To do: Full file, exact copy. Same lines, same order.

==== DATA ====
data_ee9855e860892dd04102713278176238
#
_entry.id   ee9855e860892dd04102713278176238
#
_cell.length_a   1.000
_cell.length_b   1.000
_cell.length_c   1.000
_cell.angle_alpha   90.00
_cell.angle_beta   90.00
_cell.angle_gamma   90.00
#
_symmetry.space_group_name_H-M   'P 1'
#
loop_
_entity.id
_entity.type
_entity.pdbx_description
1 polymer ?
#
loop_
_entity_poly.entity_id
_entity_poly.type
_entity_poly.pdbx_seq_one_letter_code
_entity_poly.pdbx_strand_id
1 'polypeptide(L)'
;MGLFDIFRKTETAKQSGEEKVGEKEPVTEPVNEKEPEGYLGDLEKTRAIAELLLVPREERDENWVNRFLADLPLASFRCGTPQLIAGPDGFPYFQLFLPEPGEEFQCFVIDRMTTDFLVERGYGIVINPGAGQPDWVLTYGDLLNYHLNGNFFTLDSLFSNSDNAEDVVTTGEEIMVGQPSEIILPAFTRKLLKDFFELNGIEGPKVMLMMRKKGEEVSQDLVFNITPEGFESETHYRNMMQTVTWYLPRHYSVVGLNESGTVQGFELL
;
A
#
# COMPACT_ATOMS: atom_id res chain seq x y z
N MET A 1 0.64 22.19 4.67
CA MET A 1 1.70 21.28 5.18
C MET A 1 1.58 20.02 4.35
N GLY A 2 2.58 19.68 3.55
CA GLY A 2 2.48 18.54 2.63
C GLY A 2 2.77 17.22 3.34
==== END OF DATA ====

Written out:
data_ee9855e860892dd04102713278176238
#
_entry.id   ee9855e860892dd04102713278176238
#
_cell.length_a   1.000
_cell.length_b   1.000
_cell.length_c   1.000
_cell.angle_alpha   90.00
_cell.angle_beta   90.00
_cell.angle_gamma   90.00
#
_symmetry.space_group_name_H-M   'P 1'
#
loop_
_entity.id
_entity.type
_entity.pdbx_description
1 polymer ?
#
loop_
_entity_poly.entity_id
_entity_poly.type
_entity_poly.pdbx_seq_one_letter_code
_entity_poly.pdbx_strand_id
1 'polypeptide(L)'
;MGLFDIFRKTETAKQSGEEKVGEKEPVTEPVNEKEPEGYLGDLEKTRAIAELLLVPREERDENWVNRFLADLPLASFRCGTPQLIAGPDGFPYFQLFLPEPGEEFQCFVIDRMTTDFLVERGYGIVINPGAGQPDWVLTYGDLLNYHLNGNFFTLDSLFSNSDNAEDVVTTGEEIMVGQPSEIILPAFTRKLLKDFFELNGIEGPKVMLMMRKKGEEVSQDLVFNITPEGFESETHYRNMMQTVTWYLPRHYSVVGLNESGTVQGFELL
;
A
#
# COMPACT_ATOMS: atom_id res chain seq x y z
N MET A 1 0.64 22.19 4.67
CA MET A 1 1.70 21.28 5.18
C MET A 1 1.58 20.02 4.35
N GLY A 2 2.58 19.68 3.55
CA GLY A 2 2.48 18.54 2.63
C GLY A 2 2.77 17.22 3.34